Boeing warned that European banks would cut lending to companies that buy planes. Pharmaceutical companies Pfizer and Bristol-Myers Squibb have said cash-strapped European governments that provide health care are cutting what they spend on drugs. And other U.S. exporters to the region, such as almond farmers, medical equipment manufacturers and car makers, must brace for the possibility that a European recession will depress their sales.
“If there is a financial meltdown in Europe, the trouble at AIG and Lehman will seem like just a warm-up act for the real crisis,” said economist Ed Yardeni, president of Yardeni Research, formerly with the Federal Reserve.
U.S. stocks were mixed Wednesday after the ECB’s action, with the Dow Jones industrial average and the Standard & Poor’s 500 indexes notching very small increases but the NASDAQ falling 1 percent.
The crisis for European banks, which are under pressure to reduce their portfolios, is making it more difficult for companies and investors around the world to secure financing. Reacting to new regulatory actions that require them to shore up their balance sheets, banks across Europe are seeking to slash more than $1.2 trillion in assets over the next two years, according to data compiled by Bloomberg.
As the European banks hunker down, the shrinking of loans is expected to have effects around the world. Yardeni said some hedge funds he advises have lines of credit from European banks.
“Those have been cut off,” he said.
European banks are also expected to pull back on financing aircraft, a key U.S. export to the region. About three-quarters of the $40 billion in financing that was provided in 2011 to buy commercial aircraft around the world originated with European banks, according to Boeing’s estimates.
A number of those institutions “will reduce their financing of airplane purchases during 2012,” Boeing said in a statement. “However, we expect other financing sources — namely export credit agencies and the capital markets — to step up support to ensure that sufficient financing is available to meet increased customer demand.”
The reach of the European banks is broad and can have startlingly large effects in the United States. Many economists have singled out the high savings rate in Asia as a source of much of the easy money that fueled the boom and bust in the U.S. economy in recent years, but a new wave of research implicates the expansion of activities by European banks as well.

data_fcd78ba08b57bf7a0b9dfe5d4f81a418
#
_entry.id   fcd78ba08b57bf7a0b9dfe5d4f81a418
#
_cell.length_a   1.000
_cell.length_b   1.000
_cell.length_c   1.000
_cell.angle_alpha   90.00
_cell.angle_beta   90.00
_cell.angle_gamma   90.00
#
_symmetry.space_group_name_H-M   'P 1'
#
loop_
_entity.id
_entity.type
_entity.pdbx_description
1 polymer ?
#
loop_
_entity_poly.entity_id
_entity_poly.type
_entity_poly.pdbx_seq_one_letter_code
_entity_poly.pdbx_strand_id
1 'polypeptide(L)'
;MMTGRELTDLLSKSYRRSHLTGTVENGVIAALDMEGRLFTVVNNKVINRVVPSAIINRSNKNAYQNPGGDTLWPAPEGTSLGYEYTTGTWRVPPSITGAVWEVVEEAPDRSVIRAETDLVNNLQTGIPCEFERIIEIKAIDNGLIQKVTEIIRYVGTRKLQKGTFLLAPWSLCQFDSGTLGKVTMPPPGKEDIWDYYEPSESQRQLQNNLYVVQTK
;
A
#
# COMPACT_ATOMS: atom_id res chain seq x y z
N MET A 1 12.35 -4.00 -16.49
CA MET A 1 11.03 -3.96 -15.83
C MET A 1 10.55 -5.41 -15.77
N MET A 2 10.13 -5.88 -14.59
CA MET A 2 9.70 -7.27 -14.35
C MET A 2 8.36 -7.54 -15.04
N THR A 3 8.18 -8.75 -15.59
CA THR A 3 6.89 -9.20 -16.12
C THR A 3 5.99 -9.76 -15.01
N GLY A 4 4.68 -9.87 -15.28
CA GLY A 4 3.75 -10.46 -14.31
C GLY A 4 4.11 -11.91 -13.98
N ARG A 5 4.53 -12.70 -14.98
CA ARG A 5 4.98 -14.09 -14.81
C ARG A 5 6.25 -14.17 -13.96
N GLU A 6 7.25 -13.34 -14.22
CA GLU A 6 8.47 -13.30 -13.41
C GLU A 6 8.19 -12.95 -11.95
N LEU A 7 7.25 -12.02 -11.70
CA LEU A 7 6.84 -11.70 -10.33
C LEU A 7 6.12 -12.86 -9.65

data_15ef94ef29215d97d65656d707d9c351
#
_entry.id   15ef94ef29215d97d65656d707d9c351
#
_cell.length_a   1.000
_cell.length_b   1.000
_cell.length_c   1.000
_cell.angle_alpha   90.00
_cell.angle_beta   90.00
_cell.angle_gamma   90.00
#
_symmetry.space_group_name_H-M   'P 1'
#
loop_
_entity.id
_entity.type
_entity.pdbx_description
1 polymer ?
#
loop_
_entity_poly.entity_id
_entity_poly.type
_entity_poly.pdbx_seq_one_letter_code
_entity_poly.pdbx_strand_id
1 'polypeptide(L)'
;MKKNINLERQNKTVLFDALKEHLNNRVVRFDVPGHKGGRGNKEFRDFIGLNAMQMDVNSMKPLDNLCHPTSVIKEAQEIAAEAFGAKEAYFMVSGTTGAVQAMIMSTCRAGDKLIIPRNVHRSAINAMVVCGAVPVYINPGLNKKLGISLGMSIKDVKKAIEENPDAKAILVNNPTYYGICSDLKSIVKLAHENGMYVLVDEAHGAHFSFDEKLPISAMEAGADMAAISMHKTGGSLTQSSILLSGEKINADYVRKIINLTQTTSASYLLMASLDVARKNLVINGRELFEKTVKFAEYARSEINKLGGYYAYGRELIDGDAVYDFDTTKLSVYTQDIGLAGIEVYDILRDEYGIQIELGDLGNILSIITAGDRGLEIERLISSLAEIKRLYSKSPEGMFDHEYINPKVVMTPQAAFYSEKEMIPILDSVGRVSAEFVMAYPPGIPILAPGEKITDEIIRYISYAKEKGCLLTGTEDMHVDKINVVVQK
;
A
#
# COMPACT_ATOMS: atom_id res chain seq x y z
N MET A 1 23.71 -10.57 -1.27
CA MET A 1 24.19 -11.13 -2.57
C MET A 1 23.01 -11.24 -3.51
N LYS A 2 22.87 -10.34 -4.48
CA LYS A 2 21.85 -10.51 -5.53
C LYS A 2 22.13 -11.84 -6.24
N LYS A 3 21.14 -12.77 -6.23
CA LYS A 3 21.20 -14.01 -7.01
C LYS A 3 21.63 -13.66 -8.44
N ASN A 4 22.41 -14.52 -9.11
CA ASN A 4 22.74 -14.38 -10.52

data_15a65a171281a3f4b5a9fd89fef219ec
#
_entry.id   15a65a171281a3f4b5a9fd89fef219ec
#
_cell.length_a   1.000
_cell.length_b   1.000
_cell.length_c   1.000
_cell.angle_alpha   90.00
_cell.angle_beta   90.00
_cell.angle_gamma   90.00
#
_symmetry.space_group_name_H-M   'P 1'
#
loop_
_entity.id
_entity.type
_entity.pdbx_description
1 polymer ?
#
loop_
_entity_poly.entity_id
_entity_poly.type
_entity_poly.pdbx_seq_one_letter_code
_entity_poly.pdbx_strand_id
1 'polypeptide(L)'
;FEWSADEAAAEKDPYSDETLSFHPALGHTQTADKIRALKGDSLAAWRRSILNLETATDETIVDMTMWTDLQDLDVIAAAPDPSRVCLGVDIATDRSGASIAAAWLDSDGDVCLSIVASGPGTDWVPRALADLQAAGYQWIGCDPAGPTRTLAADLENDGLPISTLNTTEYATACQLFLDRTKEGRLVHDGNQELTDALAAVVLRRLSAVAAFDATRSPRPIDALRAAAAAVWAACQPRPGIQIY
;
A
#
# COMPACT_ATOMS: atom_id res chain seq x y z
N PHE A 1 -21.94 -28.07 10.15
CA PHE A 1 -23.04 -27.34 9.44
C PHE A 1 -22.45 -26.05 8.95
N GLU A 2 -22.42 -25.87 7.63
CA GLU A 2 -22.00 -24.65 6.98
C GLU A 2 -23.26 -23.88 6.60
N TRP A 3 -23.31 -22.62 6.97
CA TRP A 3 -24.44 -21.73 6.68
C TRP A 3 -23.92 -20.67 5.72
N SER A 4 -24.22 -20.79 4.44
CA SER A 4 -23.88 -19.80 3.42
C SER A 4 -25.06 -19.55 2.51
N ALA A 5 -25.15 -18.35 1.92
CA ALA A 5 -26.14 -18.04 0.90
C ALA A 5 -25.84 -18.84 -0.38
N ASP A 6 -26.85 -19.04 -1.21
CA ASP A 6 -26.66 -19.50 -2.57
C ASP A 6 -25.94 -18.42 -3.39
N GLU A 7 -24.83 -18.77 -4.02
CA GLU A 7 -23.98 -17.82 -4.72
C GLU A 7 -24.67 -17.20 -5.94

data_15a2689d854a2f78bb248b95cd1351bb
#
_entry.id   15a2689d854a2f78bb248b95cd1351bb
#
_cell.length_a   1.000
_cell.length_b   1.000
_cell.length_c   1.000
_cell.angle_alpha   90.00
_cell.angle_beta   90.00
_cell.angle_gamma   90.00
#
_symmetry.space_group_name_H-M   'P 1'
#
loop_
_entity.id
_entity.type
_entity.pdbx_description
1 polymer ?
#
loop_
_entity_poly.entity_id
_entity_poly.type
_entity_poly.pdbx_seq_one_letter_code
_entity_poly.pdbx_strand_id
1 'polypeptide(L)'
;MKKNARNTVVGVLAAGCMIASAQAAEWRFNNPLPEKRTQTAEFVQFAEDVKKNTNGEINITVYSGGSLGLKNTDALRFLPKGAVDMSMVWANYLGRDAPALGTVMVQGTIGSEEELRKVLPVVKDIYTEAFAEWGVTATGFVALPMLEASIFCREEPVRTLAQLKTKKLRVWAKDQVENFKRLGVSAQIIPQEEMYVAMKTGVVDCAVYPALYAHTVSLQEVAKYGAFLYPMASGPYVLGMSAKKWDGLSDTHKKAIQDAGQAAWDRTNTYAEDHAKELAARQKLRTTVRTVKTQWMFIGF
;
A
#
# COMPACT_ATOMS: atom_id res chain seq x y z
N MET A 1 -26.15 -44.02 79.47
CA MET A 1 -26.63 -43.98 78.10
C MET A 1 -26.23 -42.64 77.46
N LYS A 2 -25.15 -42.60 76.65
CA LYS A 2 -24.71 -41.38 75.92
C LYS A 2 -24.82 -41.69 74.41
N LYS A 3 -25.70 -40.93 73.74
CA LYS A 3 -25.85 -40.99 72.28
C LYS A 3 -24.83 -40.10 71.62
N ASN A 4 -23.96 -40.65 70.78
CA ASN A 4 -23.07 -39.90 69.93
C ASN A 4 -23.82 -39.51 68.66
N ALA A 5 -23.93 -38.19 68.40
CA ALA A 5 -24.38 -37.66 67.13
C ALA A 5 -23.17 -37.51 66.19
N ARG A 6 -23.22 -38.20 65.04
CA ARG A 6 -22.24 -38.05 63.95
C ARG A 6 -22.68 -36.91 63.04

“The culprit for the easy credit conditions in the United States up to 2007 may have been the ‘global banking glut’ rather than the ‘global savings glut,’ ” Hyun Song Shin, a Princeton University professor, said in a noted lecture last month. “The picture that emerges is of a substantial amount of credit being extended to U.S. borrowers by the European banks.”
Given the importance of European banks in U.S. financing, Shin warned that the ongoing crisis in Europe will have “far-reaching implications” for the supply of credit in the United States.
Moreover, some exporters are bracing for a recession in Europe that would significantly reduce demand for U.S. products. U.S. exports to Europe are led by aircraft, cars, pharmaceuticals and other chemicals.
U.S. exports to the region have not recovered to their pre-recession levels, said Emilia Istrate, a senior research analyst at the Brookings Institution who specializes in exports. The European Union was the destination of 24 percent of U.S. exports in 2010, she said, making it by far the largest export market. Canada, by comparison, accounted for 16 percent.
“The financial crisis in the euro zone couldn’t have come at a worse time,” she said. “We are still reeling from the effects of the recession.”
President Obama’s export initiative, announced last year, set a goal of doubling exports by the end of 2014 to help rescue the economy. “It becomes much more challenging to reach your export goal when your main market is plummeting,” Istrate said.